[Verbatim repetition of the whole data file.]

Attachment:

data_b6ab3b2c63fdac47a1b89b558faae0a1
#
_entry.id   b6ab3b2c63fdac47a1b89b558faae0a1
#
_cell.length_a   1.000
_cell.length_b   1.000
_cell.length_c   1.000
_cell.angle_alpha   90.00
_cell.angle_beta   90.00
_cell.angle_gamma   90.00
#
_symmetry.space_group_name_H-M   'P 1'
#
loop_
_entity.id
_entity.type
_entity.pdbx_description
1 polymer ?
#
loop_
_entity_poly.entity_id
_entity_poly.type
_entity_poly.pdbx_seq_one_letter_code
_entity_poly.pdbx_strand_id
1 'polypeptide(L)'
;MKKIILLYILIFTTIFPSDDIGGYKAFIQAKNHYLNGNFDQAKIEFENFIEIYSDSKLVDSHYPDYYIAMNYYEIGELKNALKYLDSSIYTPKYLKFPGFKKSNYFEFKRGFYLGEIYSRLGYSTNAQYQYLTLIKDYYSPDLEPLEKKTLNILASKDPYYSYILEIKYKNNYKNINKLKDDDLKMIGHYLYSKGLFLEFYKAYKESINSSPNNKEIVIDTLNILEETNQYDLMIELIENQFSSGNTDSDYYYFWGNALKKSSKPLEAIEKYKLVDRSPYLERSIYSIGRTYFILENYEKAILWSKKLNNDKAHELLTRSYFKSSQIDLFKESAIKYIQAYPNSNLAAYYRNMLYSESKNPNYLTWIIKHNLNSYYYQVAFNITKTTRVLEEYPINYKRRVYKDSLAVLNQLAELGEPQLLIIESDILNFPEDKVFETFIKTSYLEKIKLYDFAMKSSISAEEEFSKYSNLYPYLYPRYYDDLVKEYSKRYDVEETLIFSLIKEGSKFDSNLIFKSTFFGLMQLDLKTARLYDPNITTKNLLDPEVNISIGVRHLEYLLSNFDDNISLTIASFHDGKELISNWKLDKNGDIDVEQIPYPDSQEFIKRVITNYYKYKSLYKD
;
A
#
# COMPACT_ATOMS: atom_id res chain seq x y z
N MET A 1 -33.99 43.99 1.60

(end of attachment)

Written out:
data_b6ab3b2c63fdac47a1b89b558faae0a1
#
_entry.id   b6ab3b2c63fdac47a1b89b558faae0a1
#
_cell.length_a   1.000
_cell.length_b   1.000
_cell.length_c   1.000
_cell.angle_alpha   90.00
_cell.angle_beta   90.00
_cell.angle_gamma   90.00
#
_symmetry.space_group_name_H-M   'P 1'
#
loop_
_entity.id
_entity.type
_entity.pdbx_description
1 polymer ?
#
loop_
_entity_poly.entity_id
_entity_poly.type
_entity_poly.pdbx_seq_one_letter_code
_entity_poly.pdbx_strand_id
1 'polypeptide(L)'
;MKKIILLYILIFTTIFPSDDIGGYKAFIQAKNHYLNGNFDQAKIEFENFIEIYSDSKLVDSHYPDYYIAMNYYEIGELKNALKYLDSSIYTPKYLKFPGFKKSNYFEFKRGFYLGEIYSRLGYSTNAQYQYLTLIKDYYSPDLEPLEKKTLNILASKDPYYSYILEIKYKNNYKNINKLKDDDLKMIGHYLYSKGLFLEFYKAYKESINSSPNNKEIVIDTLNILEETNQYDLMIELIENQFSSGNTDSDYYYFWGNALKKSSKPLEAIEKYKLVDRSPYLERSIYSIGRTYFILENYEKAILWSKKLNNDKAHELLTRSYFKSSQIDLFKESAIKYIQAYPNSNLAAYYRNMLYSESKNPNYLTWIIKHNLNSYYYQVAFNITKTTRVLEEYPINYKRRVYKDSLAVLNQLAELGEPQLLIIESDILNFPEDKVFETFIKTSYLEKIKLYDFAMKSSISAEEEFSKYSNLYPYLYPRYYDDLVKEYSKRYDVEETLIFSLIKEGSKFDSNLIFKSTFFGLMQLDLKTARLYDPNITTKNLLDPEVNISIGVRHLEYLLSNFDDNISLTIASFHDGKELISNWKLDKNGDIDVEQIPYPDSQEFIKRVITNYYKYKSLYKD
;
A
#
# COMPACT_ATOMS: atom_id res chain seq x y z
N MET A 1 -33.99 43.99 1.60